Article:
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Source: Jonklaas J, Talbert RL. Thyroid Disorders. In: DiPiro JT, Talbert RL, Yee GC, Matzke GR, Wells BG, Posey LM, eds. Pharmacotherapy: A Pathophysiologic Approach. 8th ed. http://accesspharmacy.com/content.aspx?aid=7991868. Accessed June 22, 2012.

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  • Thyrotoxicosis
  • Overactive thyroid

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  • Clinical and biochemical syndrome resulting from increased thyroid hormone production.

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  • TSH-secreting pituitary adenomas
  • Graves’ disease
  • Trophoblastic diseases
  • Thyroid autonomy
  • Toxic adenoma
  • Multinodular goiter
  • Subacute thyroiditis
  • Painless thyroiditis
  • Ectopic thyroid tissue
  • Struma ovarii
  • Exogenous thyroid hormone sources
  • Medications
  • Foods

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  • Thyrotoxicosis results when tissues exposed to excessive levels of thyroxine (T4), triiodothyronine (T3), or both.
  • TSH-secreting pituitary tumors release active hormone unresponsive to normal feedback control.
  • In Graves’ disease, hyperthyroidism results from action of thyroid-stimulating antibodies (TSAb).
  • Autonomous thyroid nodule (toxic adenoma) is thyroid mass whose function is independent of pituitary control.
  • In multinodular goiters, follicles with autonomous function generate more thyroid hormone than required.
  • Painful subacute thyroiditisoften develops after viral illness.
  • Painless thyroiditis may have underlying autoimmune cause.
  • Amiodarone may induce thyrotoxicosis and may also cause destructive thyroiditis with loss of thyroglobulin and thyroid hormones.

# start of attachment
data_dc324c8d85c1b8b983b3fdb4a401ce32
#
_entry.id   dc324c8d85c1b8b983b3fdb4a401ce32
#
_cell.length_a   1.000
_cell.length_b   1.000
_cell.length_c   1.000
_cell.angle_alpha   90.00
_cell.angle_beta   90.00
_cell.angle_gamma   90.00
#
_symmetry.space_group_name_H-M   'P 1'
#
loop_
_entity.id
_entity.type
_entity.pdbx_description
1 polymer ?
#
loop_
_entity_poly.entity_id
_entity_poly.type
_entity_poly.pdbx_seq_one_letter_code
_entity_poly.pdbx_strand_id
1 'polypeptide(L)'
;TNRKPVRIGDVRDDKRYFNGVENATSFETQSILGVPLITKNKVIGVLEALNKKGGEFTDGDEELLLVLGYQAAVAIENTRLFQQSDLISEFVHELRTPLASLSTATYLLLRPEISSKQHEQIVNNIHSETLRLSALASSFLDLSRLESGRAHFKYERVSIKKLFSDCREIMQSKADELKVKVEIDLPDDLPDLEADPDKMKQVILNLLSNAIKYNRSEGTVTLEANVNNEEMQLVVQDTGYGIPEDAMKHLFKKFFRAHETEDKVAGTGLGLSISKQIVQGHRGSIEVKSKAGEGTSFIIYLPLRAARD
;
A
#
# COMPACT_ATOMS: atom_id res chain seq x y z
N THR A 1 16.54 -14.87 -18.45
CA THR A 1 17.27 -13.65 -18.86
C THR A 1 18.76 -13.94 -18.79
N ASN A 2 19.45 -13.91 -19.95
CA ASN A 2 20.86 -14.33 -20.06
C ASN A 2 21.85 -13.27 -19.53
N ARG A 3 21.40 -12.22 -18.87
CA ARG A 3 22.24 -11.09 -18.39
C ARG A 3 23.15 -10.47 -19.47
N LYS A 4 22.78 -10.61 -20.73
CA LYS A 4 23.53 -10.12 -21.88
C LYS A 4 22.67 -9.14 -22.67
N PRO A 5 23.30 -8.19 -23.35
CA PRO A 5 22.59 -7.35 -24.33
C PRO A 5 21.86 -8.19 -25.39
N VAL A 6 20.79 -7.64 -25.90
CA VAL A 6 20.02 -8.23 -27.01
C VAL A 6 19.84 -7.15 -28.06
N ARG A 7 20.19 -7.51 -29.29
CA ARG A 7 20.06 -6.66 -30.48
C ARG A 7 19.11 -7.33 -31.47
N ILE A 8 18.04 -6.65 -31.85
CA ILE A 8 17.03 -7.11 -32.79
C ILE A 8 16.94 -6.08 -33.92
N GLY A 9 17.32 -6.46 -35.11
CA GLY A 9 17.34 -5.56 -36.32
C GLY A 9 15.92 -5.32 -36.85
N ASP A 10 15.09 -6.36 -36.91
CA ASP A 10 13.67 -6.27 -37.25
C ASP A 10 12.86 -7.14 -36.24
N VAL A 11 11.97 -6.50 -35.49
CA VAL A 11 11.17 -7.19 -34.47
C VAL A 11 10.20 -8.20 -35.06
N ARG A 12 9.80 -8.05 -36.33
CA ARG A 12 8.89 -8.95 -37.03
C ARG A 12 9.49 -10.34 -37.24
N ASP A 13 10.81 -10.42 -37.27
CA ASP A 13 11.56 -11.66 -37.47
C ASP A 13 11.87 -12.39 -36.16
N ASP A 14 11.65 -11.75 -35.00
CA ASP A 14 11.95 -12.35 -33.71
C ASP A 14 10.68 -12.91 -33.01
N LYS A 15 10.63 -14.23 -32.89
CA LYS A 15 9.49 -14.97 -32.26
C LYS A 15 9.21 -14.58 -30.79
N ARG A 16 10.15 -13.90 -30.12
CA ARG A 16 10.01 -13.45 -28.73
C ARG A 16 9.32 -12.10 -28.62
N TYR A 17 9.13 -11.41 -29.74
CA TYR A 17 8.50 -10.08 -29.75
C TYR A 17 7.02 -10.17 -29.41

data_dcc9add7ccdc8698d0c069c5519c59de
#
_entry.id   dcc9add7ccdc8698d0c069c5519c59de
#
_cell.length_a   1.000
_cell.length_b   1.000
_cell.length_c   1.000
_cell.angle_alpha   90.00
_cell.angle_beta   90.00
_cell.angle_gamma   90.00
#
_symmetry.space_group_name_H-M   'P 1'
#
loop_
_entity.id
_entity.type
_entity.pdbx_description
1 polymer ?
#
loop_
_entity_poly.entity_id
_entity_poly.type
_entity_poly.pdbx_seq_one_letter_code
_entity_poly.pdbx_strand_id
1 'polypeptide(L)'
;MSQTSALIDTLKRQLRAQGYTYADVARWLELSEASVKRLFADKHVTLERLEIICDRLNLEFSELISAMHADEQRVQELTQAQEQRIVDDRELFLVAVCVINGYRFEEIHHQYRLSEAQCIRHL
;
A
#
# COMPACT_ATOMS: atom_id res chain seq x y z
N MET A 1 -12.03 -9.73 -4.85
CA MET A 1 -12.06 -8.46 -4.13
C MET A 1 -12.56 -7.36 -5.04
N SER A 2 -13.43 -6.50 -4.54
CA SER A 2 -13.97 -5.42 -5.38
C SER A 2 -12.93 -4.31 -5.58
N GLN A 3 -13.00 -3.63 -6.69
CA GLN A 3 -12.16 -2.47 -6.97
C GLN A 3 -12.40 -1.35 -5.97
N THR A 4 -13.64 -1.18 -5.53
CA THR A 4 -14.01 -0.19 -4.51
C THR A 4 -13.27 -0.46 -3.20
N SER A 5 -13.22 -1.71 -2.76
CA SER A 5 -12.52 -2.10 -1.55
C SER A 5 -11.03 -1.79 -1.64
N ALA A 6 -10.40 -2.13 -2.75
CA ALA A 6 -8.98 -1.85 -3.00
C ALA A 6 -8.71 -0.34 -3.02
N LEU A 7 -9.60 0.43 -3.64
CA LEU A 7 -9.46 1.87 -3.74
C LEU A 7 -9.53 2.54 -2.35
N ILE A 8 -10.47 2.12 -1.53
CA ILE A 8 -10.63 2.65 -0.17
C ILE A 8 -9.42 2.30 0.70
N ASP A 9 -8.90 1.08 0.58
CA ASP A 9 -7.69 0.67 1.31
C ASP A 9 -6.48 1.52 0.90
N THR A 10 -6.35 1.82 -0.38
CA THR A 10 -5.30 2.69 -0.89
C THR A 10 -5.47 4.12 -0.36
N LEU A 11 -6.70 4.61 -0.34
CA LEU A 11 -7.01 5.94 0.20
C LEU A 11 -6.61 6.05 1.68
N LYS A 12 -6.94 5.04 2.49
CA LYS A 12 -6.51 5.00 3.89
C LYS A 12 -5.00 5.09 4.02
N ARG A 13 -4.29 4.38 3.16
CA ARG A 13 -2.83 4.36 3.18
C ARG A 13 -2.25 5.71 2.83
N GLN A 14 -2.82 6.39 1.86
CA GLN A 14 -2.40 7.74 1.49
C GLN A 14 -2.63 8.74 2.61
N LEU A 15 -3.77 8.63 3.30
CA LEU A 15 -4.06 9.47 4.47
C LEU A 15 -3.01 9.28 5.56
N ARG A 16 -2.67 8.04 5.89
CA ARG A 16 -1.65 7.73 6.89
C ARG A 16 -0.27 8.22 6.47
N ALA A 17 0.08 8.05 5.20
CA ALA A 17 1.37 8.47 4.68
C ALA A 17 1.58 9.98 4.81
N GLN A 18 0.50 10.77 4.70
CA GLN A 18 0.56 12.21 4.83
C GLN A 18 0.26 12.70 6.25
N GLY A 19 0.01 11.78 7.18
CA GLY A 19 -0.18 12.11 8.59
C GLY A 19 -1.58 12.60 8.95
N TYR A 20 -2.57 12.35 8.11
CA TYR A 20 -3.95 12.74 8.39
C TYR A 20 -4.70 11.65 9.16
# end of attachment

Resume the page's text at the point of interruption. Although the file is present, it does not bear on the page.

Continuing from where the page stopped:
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  • In National Health and Nutrition Examination Survey III:
    • 0.7% of those surveyed had subclinical hyperthyroidism and 0.5% had clinically significant hyperthyroidism.
    • Prevalence of suppressed TSH peaked for people aged 20–39, declined in those 40–79, and increased again in those 80 or older.
    • Abnormal TSH levels were more common among women than men.

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Signs and Symptoms

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  • Symptoms:
    • Nervousness
    • Anxiety
    • Palpitations
    • Emotional lability
    • Easy fatigability
    • Heat intolerance
    • Weight loss with increased appetite
    • Increased frequency of bowel movements
    • Proximal muscle weakness
    • Scanty or irregular menses in women
  • Signs:
    • Thyroid enlargement
    • Exophthalmos
    • Pretibial myxedema
    • Warm, smooth, moist skin and unusually fine hair
    • Onycholysis
    • Lid lag
    • Resting tachycardia, widened pulse pressure, and systolic ejection murmur
    • Gynecomastia in men
    • Fine tremor of protruded tongue and outstretched hands
    • Hyperactive deep tendon reflexes
  • Thyroid storm:
    • Decompensated thyrotoxicosis
    • High fever (often above 39.4°C [103°F])
    • Tachycardia
    • Tachypnea
    • Dehydration
    • Delirium
    • Coma
    • Nausea
    • Vomiting
    • Diarrhea

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Laboratory Tests

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  • TSH, total T4, free T4, T3 resin uptake, free thyroxine index, 24-hour radioactive iodine uptake (RAIU).

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Imaging

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  • Thyroid scan shows areas of autonomously functioning thyroid tissue in multinodular goiters.

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Differential Diagnosis

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  • General anxiety disorder, panic disorder, mania
  • Other hypermetabolic states (e.g., cancer, pheochromocytoma)
  • Hypopituitarism
  • Subclinical hyperthyroidism

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  • Eliminate excess thyroid hormone.
  • Minimize symptoms and long-term consequences.
  • Provide individualized therapy based on:
    • Disease type and severity
    • Patient age and sex
    • Existence of nonthyroid conditions
    • Response to previous therapy

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  • Consider thyroidectomy if on antithyroid drug treatment and:
    • Large gland (>80 g)
    • Severe ophthalmopathy
    • Lack of remission

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  • Thioureas (propylthiouracil [PTU], methimazole)
    • Usual initial doses:
      • PTU 300–600 mg daily, usually in 3 or 4 divided doses
      • Methimazole 30–60 mg daily in 3 divided doses
    • Improvement observed within 4–8 weeks, then start tapering regimen to maintenance doses (e.g., PTU 50–300 mg, methimazole 5–30 mg).
    • Change dosages approximately once monthly ...

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